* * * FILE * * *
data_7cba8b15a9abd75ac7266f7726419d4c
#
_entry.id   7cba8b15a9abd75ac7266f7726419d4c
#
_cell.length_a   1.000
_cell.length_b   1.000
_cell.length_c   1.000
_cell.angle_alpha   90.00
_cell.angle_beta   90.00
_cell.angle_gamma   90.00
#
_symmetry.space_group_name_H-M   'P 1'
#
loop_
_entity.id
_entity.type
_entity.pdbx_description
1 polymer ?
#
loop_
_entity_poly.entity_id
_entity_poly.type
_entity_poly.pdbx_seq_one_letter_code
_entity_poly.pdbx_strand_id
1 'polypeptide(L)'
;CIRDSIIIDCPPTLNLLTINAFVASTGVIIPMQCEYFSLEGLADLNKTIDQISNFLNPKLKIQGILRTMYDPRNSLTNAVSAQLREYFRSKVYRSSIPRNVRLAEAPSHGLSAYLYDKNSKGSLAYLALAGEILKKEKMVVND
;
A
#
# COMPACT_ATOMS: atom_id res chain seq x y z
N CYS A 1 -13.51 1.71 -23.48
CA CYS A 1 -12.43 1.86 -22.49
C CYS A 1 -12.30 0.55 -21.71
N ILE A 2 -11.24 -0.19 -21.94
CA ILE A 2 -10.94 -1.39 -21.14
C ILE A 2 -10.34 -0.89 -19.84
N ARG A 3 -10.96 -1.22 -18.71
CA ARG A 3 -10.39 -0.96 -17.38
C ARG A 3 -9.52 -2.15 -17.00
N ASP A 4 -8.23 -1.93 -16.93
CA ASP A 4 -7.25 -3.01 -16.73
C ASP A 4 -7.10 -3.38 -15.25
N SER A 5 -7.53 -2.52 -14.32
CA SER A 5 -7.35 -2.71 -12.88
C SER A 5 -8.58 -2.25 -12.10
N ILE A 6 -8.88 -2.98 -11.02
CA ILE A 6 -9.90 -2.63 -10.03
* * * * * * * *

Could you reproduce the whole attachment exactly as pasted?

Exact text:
data_7cba8b15a9abd75ac7266f7726419d4c
#
_entry.id   7cba8b15a9abd75ac7266f7726419d4c
#
_cell.length_a   1.000
_cell.length_b   1.000
_cell.length_c   1.000
_cell.angle_alpha   90.00
_cell.angle_beta   90.00
_cell.angle_gamma   90.00
#
_symmetry.space_group_name_H-M   'P 1'
#
loop_
_entity.id
_entity.type
_entity.pdbx_description
1 polymer ?
#
loop_
_entity_poly.entity_id
_entity_poly.type
_entity_poly.pdbx_seq_one_letter_code
_entity_poly.pdbx_strand_id
1 'polypeptide(L)'
;CIRDSIIIDCPPTLNLLTINAFVASTGVIIPMQCEYFSLEGLADLNKTIDQISNFLNPKLKIQGILRTMYDPRNSLTNAVSAQLREYFRSKVYRSSIPRNVRLAEAPSHGLSAYLYDKNSKGSLAYLALAGEILKKEKMVVND
;
A
#
# COMPACT_ATOMS: atom_id res chain seq x y z
N CYS A 1 -13.51 1.71 -23.48
CA CYS A 1 -12.43 1.86 -22.49
C CYS A 1 -12.30 0.55 -21.71
N ILE A 2 -11.24 -0.19 -21.94
CA ILE A 2 -10.94 -1.39 -21.14
C ILE A 2 -10.34 -0.89 -19.84
N ARG A 3 -10.96 -1.22 -18.71
CA ARG A 3 -10.39 -0.96 -17.38
C ARG A 3 -9.52 -2.15 -17.00
N ASP A 4 -8.23 -1.93 -16.93
CA ASP A 4 -7.25 -3.01 -16.73
C ASP A 4 -7.10 -3.38 -15.25
N SER A 5 -7.53 -2.52 -14.32
CA SER A 5 -7.35 -2.71 -12.88
C SER A 5 -8.58 -2.25 -12.10
N ILE A 6 -8.88 -2.98 -11.02
CA ILE A 6 -9.90 -2.63 -10.03